In my back yard between the compost box and the wisteria arbour stands a Pagoda Dogwood, Cornus alternifolia. This small tree is one of my favourite plants because it offers an understated beauty through several seasons.
Native to the eastern US, the Pagoda Dogwood is named for its tiered branching pattern, which is particularly beautiful during winter when highlighted by a heavy frost or light snowfall. This tree reaches a mature height of about 25 feet, and may be somewhat irregular in form, although mine is very symmetrical.
Cornus alternifolia prefers cool, moist, acidic soils (exactly the conditions in my garden) and in a warm, sunny climate appreciates some shade (not necessary here).
The flowers are small, white and borne in flat clusters in late spring. Some references claim they are fragrant, but I`ve never noticed any scent from mine. Of course any fragrance is probably drowned out by the perfume from the nearby wisteria, which blooms at about the same time.
The leaves are unremarkable; 2″ to 5″ long and 1″ to 2.5″ wide and medium to dark green, but provide a lovely backdrop for the fruit as it develops. Those flat flower clusters produce an amazing crop of small berries, beginning green and shifting through red on their way to a purplish-black finish.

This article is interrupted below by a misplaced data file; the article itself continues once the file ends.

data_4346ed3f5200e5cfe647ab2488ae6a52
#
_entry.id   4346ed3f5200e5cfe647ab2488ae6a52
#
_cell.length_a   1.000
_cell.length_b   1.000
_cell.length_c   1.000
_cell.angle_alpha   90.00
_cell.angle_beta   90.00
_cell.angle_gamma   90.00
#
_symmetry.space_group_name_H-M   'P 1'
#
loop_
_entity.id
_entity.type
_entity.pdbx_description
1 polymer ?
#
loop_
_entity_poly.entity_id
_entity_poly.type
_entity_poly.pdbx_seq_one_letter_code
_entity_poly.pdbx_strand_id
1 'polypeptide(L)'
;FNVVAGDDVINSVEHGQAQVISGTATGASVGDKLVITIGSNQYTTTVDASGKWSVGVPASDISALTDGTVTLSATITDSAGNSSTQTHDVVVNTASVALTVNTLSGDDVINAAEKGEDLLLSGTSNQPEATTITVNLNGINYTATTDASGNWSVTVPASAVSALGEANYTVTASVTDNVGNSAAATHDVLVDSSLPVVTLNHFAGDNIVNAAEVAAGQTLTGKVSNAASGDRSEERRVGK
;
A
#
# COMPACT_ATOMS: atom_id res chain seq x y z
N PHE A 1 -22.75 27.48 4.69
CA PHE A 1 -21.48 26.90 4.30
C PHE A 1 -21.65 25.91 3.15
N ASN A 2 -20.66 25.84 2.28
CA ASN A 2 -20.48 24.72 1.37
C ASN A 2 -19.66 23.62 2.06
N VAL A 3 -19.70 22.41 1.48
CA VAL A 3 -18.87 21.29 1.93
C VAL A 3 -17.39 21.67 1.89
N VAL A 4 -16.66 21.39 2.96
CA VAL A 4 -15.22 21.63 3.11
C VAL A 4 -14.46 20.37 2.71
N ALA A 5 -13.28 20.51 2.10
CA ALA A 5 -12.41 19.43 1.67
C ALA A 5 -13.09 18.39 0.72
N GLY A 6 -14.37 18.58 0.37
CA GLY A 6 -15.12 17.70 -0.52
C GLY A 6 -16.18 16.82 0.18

Shortly after they ripen they are devoured by avian marauders, but I don`t mind because I`m not eating them (apparently they`re mildly toxic to humans). Last summer when the generous crop ripened my little tree was literally quivering with robins; I worried (unnecessarily) that they would damage the tree because there were so many of them feasting on the fruit.
Fall colour varies, depending upon conditions, sometimes my Pagoda Dogwood flushes a lovely dark red-purple hue, and other years it fades to dull yellow with reddish hues. It always sheds early, being one of the first trees to go naked in fall, but that`s a good thing because then I can admire the graceful structure of my Cornus alternifolia.